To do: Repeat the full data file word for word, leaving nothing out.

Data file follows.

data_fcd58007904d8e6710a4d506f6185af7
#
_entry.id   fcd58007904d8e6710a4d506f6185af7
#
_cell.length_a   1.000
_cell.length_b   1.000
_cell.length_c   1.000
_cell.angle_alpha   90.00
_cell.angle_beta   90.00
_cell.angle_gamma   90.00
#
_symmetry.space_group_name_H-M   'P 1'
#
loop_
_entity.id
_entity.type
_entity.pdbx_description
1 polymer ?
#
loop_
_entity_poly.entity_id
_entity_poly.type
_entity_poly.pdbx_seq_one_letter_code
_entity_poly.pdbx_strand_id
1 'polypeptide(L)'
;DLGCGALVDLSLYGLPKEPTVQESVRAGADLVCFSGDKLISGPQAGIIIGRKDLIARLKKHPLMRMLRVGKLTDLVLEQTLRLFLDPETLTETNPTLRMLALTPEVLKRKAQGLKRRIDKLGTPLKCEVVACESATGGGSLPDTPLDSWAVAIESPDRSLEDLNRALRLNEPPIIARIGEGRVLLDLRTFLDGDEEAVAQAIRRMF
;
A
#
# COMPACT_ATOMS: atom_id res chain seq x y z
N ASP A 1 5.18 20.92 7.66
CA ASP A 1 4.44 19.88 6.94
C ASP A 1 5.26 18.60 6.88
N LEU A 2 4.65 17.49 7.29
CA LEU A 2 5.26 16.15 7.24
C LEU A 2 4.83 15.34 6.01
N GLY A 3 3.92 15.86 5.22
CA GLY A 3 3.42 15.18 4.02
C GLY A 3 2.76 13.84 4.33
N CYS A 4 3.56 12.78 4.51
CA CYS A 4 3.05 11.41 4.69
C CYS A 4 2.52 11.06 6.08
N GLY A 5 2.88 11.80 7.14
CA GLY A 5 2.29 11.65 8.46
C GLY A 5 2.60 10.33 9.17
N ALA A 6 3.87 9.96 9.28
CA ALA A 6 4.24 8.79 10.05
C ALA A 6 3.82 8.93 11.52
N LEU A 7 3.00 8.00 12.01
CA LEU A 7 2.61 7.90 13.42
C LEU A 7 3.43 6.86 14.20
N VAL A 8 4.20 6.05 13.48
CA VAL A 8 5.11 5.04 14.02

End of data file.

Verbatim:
data_fcd58007904d8e6710a4d506f6185af7
#
_entry.id   fcd58007904d8e6710a4d506f6185af7
#
_cell.length_a   1.000
_cell.length_b   1.000
_cell.length_c   1.000
_cell.angle_alpha   90.00
_cell.angle_beta   90.00
_cell.angle_gamma   90.00
#
_symmetry.space_group_name_H-M   'P 1'
#
loop_
_entity.id
_entity.type
_entity.pdbx_description
1 polymer ?
#
loop_
_entity_poly.entity_id
_entity_poly.type
_entity_poly.pdbx_seq_one_letter_code
_entity_poly.pdbx_strand_id
1 'polypeptide(L)'
;DLGCGALVDLSLYGLPKEPTVQESVRAGADLVCFSGDKLISGPQAGIIIGRKDLIARLKKHPLMRMLRVGKLTDLVLEQTLRLFLDPETLTETNPTLRMLALTPEVLKRKAQGLKRRIDKLGTPLKCEVVACESATGGGSLPDTPLDSWAVAIESPDRSLEDLNRALRLNEPPIIARIGEGRVLLDLRTFLDGDEEAVAQAIRRMF
;
A
#
# COMPACT_ATOMS: atom_id res chain seq x y z
N ASP A 1 5.18 20.92 7.66
CA ASP A 1 4.44 19.88 6.94
C ASP A 1 5.26 18.60 6.88
N LEU A 2 4.65 17.49 7.29
CA LEU A 2 5.26 16.15 7.24
C LEU A 2 4.83 15.34 6.01
N GLY A 3 3.92 15.86 5.22
CA GLY A 3 3.42 15.18 4.02
C GLY A 3 2.76 13.84 4.33
N CYS A 4 3.56 12.78 4.51
CA CYS A 4 3.05 11.41 4.69
C CYS A 4 2.52 11.06 6.08
N GLY A 5 2.88 11.80 7.14
CA GLY A 5 2.29 11.65 8.46
C GLY A 5 2.60 10.33 9.17
N ALA A 6 3.87 9.96 9.28
CA ALA A 6 4.24 8.79 10.05
C ALA A 6 3.82 8.93 11.52
N LEU A 7 3.00 8.00 12.01
CA LEU A 7 2.61 7.90 13.42
C LEU A 7 3.43 6.86 14.20
N VAL A 8 4.20 6.05 13.48
CA VAL A 8 5.11 5.04 14.02